Mackintosh Old Tom is a new release from Mackintosh Gin and features fresh pineapple and candy syrup.
Price: ~ £37
Jim, Deborah, and their three daughters make up the heart of Mackintosh gin, and a nicer gin family you’d be hard pushed to find! Jim and Deborah fell in love with gin and immersed themselves in the industry, before taking the leap into their own endeavour. Within two years they had gone from joking about making gin, to it being a reality, and Mackintosh gin was born.
I had the pleasure of meeting Jim and daughter Stephanie at Junipalooza in 2019 (though as I reached them fairly late in my journey and in a state of inebriation, I would hesitate to say the feeling was mutual!) and got to try their original (and at the time only) gin. I have been a fan ever since, and consider them some of the nicest folk on twitter to boot.
As a fan of Old Tom’s, I was very excited when they announced theirs (as well as their new Mariner Strength!), especially as it features pineapple! The final addition is candy syrup to add the all important sweetness.
The bottle is a fairly standard round shape with slightly angular shoulder and rounded base, and is surrounded by a crisp white label. Front and centre sits the brand logo, the Lover’s Knot, above the gin name. The Old Tom branding is done in yellow, and both the knot and the name are bordered with gold, giving it a nice little glint. Beneath that is the small batch handcrafted statement in script, and finally the batch/bottle number and ABV. On the right is a nice little suggestion for a perfect serve, above the usual legal info. On the left is a detailed blurb about the gin, and Jim’s signature as distiller. It may not have all the bells and whistles that some brands have, but it’s sharp, clean, and bold, which makes it really stand out. It has a simplicity I find really appealing.
Sweet citrus fruit is bright on the nose, along with a healthy dose of juniper and coriander. It’s super clean and fresh, and the pineapple just raises its head over the rest with that sticky, sweet, and heavy aroma that marks a perfectly ripe fruit. Along with that is a classically earthy floral note, finished up with a colourful sweet tone that’s somewhere between candy chewy and hard candy. Considering the abundance of citrus fruit in this gin, it’s not at all sharp, sour, or bitter, and frankly it’s an effort not to dive into the glass and start sipping! In short it smells divine.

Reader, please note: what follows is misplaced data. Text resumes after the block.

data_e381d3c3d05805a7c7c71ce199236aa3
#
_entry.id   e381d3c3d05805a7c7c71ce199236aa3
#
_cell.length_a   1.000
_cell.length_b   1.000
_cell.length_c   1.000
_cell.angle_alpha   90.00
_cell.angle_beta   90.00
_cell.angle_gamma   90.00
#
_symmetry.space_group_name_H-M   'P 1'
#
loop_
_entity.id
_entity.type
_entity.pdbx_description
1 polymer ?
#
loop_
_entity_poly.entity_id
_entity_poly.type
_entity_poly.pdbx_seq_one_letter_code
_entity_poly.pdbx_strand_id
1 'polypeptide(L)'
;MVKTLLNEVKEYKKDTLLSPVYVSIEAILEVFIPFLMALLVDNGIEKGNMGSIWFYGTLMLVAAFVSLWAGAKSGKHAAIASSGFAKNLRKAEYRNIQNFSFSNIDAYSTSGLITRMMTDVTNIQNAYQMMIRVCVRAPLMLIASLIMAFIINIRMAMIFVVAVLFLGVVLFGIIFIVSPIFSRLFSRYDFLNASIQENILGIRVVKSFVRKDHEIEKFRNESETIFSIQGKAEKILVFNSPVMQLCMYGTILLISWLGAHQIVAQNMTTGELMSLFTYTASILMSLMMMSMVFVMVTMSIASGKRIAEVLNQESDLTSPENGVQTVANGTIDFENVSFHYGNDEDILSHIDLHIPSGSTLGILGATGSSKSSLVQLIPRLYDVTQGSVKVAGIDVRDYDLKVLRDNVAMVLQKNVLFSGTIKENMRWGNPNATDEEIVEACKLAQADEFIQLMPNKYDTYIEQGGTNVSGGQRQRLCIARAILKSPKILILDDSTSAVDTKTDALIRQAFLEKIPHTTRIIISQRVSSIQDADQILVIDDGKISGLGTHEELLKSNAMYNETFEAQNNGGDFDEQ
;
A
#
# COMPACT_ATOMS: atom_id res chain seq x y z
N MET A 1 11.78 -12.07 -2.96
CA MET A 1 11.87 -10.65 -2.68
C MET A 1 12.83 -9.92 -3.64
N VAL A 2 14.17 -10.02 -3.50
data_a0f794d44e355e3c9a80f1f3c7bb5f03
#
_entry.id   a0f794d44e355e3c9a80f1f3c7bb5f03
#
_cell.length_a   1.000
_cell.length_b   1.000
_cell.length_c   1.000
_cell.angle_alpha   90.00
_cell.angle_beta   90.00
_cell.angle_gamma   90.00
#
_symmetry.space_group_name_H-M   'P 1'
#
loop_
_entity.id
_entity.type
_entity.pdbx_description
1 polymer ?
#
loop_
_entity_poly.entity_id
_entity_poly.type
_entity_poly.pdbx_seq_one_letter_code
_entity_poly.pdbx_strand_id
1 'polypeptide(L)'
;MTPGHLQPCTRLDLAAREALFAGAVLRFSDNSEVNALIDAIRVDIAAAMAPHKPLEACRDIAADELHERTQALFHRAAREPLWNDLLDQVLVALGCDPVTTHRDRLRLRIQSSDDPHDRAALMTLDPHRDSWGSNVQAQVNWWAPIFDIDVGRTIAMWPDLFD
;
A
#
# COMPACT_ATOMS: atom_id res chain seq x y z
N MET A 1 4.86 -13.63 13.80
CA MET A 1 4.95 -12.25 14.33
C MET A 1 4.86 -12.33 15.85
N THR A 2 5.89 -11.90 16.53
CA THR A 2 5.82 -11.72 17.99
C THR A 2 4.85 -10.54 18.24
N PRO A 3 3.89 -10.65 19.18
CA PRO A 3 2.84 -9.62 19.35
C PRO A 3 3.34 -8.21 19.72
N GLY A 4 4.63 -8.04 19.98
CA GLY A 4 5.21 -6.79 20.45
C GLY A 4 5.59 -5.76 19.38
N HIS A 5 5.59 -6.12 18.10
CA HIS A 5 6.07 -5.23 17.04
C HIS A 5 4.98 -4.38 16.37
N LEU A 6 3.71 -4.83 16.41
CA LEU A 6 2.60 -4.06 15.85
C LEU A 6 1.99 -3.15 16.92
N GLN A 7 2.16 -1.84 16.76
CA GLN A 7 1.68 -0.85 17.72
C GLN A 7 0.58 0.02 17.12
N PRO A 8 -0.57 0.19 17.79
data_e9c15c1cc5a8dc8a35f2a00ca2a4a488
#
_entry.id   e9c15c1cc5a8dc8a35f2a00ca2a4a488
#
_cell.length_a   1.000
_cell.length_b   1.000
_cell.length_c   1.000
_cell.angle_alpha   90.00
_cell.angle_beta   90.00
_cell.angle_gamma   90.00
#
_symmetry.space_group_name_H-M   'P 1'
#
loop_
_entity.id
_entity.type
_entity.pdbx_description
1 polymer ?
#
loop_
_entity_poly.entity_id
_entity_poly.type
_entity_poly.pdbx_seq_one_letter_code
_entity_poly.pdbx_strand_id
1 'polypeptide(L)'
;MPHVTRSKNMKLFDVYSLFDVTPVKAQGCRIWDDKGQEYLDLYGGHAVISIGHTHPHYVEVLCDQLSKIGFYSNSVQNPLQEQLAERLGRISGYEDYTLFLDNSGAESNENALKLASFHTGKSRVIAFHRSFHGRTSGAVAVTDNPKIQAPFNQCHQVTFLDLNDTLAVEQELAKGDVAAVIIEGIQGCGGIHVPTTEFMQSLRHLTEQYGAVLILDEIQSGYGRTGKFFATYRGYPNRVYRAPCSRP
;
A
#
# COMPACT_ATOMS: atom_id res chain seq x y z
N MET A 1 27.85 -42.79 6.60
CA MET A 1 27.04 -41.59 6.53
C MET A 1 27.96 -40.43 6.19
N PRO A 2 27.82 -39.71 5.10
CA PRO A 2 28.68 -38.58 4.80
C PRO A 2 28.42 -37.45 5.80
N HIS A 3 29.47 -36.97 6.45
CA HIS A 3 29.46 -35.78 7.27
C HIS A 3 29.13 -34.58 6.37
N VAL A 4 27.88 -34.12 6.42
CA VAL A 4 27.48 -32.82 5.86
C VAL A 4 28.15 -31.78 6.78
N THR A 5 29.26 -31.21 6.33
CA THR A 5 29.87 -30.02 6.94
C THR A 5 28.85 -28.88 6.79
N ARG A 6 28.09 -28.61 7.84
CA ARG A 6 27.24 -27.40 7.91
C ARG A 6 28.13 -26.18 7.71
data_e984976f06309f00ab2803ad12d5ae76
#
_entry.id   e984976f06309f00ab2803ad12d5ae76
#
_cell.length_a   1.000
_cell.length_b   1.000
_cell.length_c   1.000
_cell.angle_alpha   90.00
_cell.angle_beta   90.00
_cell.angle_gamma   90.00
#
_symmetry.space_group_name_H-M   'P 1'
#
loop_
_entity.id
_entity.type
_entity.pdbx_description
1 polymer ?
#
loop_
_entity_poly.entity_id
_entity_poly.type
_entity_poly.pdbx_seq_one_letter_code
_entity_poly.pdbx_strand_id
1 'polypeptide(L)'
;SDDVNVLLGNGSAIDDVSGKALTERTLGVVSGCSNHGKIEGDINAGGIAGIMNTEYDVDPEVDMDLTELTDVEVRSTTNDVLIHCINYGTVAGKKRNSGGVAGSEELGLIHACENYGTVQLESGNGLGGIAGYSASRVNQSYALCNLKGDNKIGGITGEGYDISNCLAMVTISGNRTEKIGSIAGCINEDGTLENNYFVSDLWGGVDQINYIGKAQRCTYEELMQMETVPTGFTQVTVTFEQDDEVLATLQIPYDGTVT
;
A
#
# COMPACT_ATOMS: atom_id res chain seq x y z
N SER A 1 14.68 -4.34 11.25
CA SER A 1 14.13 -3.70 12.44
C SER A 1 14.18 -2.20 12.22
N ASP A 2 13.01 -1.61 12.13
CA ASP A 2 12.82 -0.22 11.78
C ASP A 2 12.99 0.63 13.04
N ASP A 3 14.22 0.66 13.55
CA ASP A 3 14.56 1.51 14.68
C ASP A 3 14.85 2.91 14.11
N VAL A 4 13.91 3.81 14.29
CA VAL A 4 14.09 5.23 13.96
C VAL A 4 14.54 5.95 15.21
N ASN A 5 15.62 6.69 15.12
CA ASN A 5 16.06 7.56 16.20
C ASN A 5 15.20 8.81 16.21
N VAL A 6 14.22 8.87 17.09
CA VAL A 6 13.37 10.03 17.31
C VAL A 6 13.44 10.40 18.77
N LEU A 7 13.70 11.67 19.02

Neat, the sweetness is right at the forefront of the flavour, quickly followed by a rush of every kind of citrus taste you can imagine. It is utterly mouthwatering, and almost overpoweringly flavoursome. I am reminded of an episode of the Simpsons where the family find themselves in Brazil. Homer walks up to a market stall and asks for a drink with all the sweetest Brazilian fruit mixed together. Upon drinking it, he pulls an expression of contentment. ‘Sweeeet.’ he says. Then the flavours begin to overpower him and, after eating some dirt to calm his tongue down, he falls into a drooling mess. Now, I’m certainly not saying this makes me want to eat dirt, but I’m sure you get my gist! There’s a lot of flavour to unpack here! The grapefruit has a wonderfully fresh presence, but what I think impresses me most is that despite all the competition, the elderflower is absolutely shining too. I am loving this gin.
With water, there’s still plenty of sweetness, and a little more room created to allow the orange and, in particular for me, lime to come through. There’s an earthier sense to the gin too, it’s a little deeper, more spread out. For me it’s like the flavours shoot straight up when it’s drunk neat, but with water the botanicals are allowed to change trajectory a little. In some cases, such as the other citrus, coriander, and angelica that’s good, but the pineapple and elderflower are definitely less prominent now.
Finally, as this is an Old Tom, I decided to go for a Tom Collins. The result is lovely and refreshing, with obviously a strong lemon flavour that’s beautifully backed up by all the other citrus fruits in the gin. The pineapple is noticeable to me, as is a hint of candy, making it a very flavourful drink. The lemon does a good job of cutting through the sweetness, and in a similar way I’m keen to try their suggested serve of lemonade and a citrus/pineapple wedge. The drink develops well too, with more and more of the flavours from the gin coming through over time, even to the point where I feel elderflower is an element. A lovely, sunshine-sipping drink which I think could be improved by replacing the sugar syrup with elderflower cordial (or perhaps St Germain?). Just thinking about this is getting me excited.
Mackintosh Old Tom is fabulous. Neat it is an absolute sensation, and I’d go so far as to describe it as an actual experience that I would recommend. Beyond that, it works incredibly well in a Tom Collins and I have no doubt would be equally good in other OT cocktails such as a Martinez. The use of pineapple is, in my opinion, inspired as a way to compliment the citrus nature of the original, and I am absolutely amazed that given the list of botanicals, the team have managed to get the delicate flavour of elderflower (one of my all time favourite flavours) to shine so brightly.
In my eyes this is nothing short of a triumph… but… I can most definitely see it being too sweet for some. I enjoy Old Toms, and sweet things, but even I consider this a sweet gin. Luckily for me, I love it, and I would absolutely recommend this as a must have Old Tom gin!
Remove up to one feather if you’re not a fan of sweet gin
Mackintosh Old Tom is available online
All reviews are of the author’s personal collection, bought and payed for by the author, unless otherwise stated.